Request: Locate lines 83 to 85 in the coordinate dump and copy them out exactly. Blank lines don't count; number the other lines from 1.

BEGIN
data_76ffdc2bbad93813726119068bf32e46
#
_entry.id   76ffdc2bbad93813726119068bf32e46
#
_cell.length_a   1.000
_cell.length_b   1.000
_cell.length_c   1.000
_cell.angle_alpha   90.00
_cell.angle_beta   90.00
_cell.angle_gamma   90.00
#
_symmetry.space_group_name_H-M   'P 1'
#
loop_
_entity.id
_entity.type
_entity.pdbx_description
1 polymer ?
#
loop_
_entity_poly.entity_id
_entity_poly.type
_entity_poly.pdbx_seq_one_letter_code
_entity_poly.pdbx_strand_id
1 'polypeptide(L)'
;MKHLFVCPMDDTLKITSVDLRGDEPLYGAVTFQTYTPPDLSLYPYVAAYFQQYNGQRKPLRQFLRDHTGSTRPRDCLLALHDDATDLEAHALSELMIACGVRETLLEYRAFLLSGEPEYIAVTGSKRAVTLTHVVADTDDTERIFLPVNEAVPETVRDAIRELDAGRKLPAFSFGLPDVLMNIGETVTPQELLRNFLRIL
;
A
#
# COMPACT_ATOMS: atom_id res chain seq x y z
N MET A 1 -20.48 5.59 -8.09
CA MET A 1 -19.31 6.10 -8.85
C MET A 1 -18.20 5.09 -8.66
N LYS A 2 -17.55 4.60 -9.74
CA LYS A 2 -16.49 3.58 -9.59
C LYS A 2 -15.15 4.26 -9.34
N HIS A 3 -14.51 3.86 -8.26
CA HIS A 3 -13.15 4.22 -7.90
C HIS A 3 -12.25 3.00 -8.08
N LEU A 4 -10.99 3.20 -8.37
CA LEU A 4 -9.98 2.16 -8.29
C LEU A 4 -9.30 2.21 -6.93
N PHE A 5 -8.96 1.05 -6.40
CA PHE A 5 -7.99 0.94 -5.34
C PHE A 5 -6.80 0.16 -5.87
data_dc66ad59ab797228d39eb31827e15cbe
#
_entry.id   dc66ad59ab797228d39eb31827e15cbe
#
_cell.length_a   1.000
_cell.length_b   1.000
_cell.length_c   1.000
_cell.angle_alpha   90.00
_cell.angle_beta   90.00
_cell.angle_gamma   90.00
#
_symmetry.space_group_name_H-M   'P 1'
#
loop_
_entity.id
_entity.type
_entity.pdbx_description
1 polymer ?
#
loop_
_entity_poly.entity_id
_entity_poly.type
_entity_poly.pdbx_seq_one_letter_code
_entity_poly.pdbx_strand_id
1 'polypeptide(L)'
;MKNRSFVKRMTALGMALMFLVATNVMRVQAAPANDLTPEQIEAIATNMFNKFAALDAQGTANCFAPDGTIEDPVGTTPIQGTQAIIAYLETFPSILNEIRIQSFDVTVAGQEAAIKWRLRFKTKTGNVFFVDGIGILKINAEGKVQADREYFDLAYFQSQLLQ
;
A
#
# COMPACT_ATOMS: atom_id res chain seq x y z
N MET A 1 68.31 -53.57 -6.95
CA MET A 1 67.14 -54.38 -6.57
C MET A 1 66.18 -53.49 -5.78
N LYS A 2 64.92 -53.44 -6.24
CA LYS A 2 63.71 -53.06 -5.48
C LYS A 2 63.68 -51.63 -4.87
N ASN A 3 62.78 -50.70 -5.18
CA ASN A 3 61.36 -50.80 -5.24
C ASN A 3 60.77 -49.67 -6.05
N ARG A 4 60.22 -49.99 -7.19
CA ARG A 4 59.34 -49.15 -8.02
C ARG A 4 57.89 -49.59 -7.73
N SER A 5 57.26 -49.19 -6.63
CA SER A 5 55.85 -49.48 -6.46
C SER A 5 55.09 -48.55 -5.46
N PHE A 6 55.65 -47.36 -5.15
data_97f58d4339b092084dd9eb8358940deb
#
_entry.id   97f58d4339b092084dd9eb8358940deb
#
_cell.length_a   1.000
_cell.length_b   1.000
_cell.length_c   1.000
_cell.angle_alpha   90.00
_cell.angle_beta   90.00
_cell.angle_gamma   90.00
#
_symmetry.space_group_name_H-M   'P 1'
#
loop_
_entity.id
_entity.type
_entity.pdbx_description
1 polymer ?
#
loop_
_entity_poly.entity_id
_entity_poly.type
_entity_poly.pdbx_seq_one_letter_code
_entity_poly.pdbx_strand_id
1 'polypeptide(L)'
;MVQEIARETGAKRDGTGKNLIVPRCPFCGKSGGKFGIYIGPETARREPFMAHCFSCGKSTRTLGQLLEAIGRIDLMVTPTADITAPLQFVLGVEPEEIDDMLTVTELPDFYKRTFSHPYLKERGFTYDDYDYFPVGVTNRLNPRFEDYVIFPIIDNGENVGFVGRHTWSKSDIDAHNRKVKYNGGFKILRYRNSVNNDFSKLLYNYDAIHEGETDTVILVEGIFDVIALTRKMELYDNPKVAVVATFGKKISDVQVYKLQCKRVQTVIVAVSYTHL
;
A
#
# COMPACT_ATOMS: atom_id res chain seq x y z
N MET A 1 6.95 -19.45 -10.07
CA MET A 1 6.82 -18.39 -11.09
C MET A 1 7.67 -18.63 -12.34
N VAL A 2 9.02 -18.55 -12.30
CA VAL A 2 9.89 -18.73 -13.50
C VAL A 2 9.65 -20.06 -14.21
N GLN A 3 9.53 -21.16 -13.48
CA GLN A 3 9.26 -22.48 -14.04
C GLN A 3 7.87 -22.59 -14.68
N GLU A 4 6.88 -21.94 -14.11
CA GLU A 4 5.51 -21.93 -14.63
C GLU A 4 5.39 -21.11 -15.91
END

CA ASN A 3 61.36 -50.80 -5.24
C ASN A 3 60.77 -49.67 -6.05
N ARG A 4 60.22 -49.99 -7.19